Rep. Gregory Meeks (D-N.Y.) said he was actually trying to attract “private equity dollars” to a minority-owned company at risk of failing. Rep. Brad Sherman (D-Calif.) said he was “not hostile to private equity” and that the industry was being attacked for “doing things that are done elsewhere in our economy.” Rep. Josh Gottheimer (D-N.J.) highlighted investment returns of private equity funds that beat the stock market.
“As a scientist and a businessman, I find myself a little bit frustrated,” Rep. Bill Foster (D-Ill.) said. “We seem to be having this argument by anecdote rather than statistics.”
The fact that the hearing was long on storytelling and thin on facts on both sides. As readers well know, private equity median fund returns haven’t beaten the stock market for the last decade, per our post Oxford Professor Phalippou: Since 2006, Private Equity Has Produced Only S&P 500 Returns While Reaping $400+ Billion in Fees.
Unfortunately, the Democrats made almost no good use of the only person in the room who was an expert on private equity, Eileen Appelbaum. And her knowledge verges on encyclopediac. For instance, she has carefully analyzed the academic work on private equity, both on returns and on economic effects, and regularly picks apart the methodology, too often showing that undoing sleight of hand leads to different conclusions. Needless to say, she and her research/writing partner Rosemary Batt have performed many deep dives of their own. But Appelbaum was almost never asked to weigh in. If anything, she got more attention from Republicans, who tried to discredit her as a paid-for shill (which she easily dispatched by describing how she and Rosemary Batt had worked for four years with a mere $25,000 grant from Russell Sage) and as a Warren operative deeply involved in her bill (which she again politely disproved).
Too often, the Democrats would instead turn to Wayne Moore, a board member of the Los Angeles County Employee Retirement Association (LACERA). But Moore knows little about private equity; he pointed out that his job was to set policy. His apparent reason for being there was to show that at least one reasonably prominent limited partner was willing to call for more transparency. Even then, Moore said he supported only parts of Warren’s bill. But Moore’s main role appeared to be to say again and again that private equity was the best performing asset class for LACERA and that LACERA had increased its private equity allocation.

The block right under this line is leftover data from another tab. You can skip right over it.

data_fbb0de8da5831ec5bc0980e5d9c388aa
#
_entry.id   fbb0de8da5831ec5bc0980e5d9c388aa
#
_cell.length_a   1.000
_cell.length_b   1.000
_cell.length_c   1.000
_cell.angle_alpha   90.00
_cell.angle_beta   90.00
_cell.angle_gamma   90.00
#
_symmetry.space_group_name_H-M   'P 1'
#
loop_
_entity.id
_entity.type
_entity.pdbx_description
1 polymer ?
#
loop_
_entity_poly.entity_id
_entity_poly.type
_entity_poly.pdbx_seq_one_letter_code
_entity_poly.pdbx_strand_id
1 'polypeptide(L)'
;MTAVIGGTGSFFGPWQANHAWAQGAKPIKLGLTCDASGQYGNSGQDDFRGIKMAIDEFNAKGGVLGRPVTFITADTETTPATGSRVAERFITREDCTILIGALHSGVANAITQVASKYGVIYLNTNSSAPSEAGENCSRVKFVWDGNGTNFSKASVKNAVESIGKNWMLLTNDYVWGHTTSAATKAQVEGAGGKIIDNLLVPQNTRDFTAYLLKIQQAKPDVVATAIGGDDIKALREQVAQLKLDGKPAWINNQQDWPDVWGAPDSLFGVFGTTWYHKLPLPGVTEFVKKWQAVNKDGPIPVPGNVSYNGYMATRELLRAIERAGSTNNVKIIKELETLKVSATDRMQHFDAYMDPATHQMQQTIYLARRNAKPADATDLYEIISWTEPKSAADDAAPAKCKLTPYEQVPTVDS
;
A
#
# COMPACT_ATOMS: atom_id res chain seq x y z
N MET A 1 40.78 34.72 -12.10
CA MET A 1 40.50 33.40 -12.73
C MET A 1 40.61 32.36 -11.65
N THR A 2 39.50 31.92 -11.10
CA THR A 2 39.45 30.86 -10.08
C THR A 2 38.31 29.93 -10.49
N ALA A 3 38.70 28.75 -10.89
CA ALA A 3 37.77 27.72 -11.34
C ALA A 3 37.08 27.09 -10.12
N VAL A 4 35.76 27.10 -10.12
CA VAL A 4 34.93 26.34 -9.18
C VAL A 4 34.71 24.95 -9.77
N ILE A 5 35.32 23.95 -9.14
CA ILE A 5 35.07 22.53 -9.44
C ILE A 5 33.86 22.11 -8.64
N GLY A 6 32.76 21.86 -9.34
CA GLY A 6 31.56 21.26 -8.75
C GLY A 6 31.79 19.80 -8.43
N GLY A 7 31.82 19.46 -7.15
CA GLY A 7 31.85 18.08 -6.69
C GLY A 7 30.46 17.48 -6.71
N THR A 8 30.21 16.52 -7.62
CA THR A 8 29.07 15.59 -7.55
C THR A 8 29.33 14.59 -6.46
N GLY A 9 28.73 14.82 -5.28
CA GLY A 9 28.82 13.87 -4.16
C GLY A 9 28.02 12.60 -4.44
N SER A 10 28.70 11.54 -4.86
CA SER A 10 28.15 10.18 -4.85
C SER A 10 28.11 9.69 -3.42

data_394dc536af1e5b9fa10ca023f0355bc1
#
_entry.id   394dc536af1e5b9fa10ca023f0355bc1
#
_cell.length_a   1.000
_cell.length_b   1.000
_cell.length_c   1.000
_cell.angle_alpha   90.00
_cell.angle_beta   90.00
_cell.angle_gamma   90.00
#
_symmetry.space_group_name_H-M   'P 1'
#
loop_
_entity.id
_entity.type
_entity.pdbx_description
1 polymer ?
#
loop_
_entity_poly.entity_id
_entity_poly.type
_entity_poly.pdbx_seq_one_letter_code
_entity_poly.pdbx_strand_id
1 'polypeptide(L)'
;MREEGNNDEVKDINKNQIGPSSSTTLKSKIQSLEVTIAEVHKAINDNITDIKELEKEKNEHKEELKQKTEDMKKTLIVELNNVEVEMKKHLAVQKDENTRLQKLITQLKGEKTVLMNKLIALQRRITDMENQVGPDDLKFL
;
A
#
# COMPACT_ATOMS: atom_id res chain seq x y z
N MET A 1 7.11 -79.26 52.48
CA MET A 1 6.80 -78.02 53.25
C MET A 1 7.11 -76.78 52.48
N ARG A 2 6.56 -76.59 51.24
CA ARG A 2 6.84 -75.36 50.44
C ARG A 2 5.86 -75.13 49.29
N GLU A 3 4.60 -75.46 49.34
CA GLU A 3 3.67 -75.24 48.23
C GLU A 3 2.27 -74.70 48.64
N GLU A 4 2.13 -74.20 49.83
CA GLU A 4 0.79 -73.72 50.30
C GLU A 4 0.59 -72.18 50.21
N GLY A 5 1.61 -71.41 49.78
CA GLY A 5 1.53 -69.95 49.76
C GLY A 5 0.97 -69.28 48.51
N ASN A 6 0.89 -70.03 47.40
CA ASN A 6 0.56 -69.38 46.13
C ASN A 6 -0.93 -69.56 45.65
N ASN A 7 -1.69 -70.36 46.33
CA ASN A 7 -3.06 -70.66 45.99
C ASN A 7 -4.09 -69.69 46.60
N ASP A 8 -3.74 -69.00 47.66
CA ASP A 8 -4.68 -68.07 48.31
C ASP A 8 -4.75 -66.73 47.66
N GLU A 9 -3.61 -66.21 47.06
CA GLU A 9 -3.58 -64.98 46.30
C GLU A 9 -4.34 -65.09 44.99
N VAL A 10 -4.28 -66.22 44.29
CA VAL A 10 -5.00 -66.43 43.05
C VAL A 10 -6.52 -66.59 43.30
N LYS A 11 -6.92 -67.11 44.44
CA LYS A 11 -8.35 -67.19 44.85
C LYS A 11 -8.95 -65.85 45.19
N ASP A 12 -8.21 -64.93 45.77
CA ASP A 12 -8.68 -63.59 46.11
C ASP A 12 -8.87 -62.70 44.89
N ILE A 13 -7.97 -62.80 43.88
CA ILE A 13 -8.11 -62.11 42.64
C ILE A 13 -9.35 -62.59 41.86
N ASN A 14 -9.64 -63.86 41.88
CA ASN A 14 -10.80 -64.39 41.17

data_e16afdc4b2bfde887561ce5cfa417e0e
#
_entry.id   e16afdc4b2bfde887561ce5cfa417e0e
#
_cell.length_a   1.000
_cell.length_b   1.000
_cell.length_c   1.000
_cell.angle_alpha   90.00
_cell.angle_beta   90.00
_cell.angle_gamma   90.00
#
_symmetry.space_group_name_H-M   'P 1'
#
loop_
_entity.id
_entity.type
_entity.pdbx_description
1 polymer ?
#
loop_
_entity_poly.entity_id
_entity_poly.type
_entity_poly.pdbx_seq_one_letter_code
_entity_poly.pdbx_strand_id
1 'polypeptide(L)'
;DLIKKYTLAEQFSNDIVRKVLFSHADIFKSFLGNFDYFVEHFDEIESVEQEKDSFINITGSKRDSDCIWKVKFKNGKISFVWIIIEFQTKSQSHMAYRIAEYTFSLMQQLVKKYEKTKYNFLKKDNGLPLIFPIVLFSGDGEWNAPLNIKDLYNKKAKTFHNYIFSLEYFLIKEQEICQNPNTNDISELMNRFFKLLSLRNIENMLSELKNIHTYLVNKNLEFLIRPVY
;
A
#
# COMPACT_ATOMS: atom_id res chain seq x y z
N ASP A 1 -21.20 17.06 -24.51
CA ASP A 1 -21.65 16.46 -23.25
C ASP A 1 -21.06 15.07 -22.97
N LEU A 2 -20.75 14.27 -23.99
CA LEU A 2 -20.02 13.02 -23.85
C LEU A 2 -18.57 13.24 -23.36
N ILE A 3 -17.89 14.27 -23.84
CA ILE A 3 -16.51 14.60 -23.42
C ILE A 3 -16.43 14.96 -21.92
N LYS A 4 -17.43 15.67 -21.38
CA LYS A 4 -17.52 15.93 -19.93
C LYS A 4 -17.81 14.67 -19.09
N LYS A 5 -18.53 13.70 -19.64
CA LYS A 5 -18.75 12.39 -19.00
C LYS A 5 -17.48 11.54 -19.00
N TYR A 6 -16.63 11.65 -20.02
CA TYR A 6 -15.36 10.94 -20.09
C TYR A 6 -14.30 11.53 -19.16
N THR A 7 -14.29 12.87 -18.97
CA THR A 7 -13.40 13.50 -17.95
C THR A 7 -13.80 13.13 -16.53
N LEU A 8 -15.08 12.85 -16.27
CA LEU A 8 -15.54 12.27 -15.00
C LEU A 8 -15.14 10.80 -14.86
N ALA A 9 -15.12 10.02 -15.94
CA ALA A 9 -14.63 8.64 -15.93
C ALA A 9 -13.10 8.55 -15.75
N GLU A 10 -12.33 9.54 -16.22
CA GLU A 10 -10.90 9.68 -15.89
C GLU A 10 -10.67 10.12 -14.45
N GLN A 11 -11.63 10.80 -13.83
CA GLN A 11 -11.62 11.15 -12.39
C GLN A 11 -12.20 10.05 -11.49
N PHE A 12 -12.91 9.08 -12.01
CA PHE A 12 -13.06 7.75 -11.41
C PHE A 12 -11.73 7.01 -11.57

Politico skipped over the Republican thumping of the centerpiece of Warren’s bill, of making private equity firms and their controlling persons jointly and severally liable for all the liabilities of the private equity fund and its portfolio companies. We’ll turn to this topic in a later post, because it’s a radical proposal yet Warren seems not to have regarded it as necessary to make a case for it.
Even the Representatives who gave compelling accounts of private equity harm typically made narrow cases based on what they saw in their districts. One exception was Katie Porter (at 2:25:40), who zeroed in on surprise billing. She pointed out that a Stanford study had found that the odds of getting a surprise bill had increased from 32% in 2010 to 43% in 2016, and the average amount had risen over that time period from $220 to $628. Cindy Axne (Iowa, at 2:05:00) described how private equity was undermining affordable housing in her district, via buying up land rented by owners of manufactured homes, jacking up their rentals by 20% to 70%. Needless to say, people who are barely getting by can’t afford these increases, yet they are hostage because their house is costly to move. Rahisda Tlaib (at 3:25:45) described how cash bail was a destructive force in poor communities like the one she represents, and private equity firm Evercore is a major player.
True to form, AOC had far and away the best comment. Go to 3:31:06 to view it in full; the partial excerpt in the tweet leaves out her getting at the key issue that was abjectly misrepresented in the hearing, that of private equity’s performance.
— AJ Nutter (@L82twatmytweet) November 19, 2019
Needless to say, this sorry performance reinforces the need for wresting control of the Democrats from the corporate stooges, or else finding a way to make the party irrelevant. And as much as the power of private equity illustrates how tough a go this might be, the flip side is the trusts were even more dominant forces in the Gilded Age, yet they were brought to heel. And as we’ve been documenting for years, the supposed raison d’etre of private equity, its supposedly superior returns, has for the last decade been achieved only through faulty metrics. As more and more investors wise up that they are paying hugely to get only stock-market-like performance, its hold will start to weaken. Unfortunately, that will take longer than it should because investors are willing to bet on hope.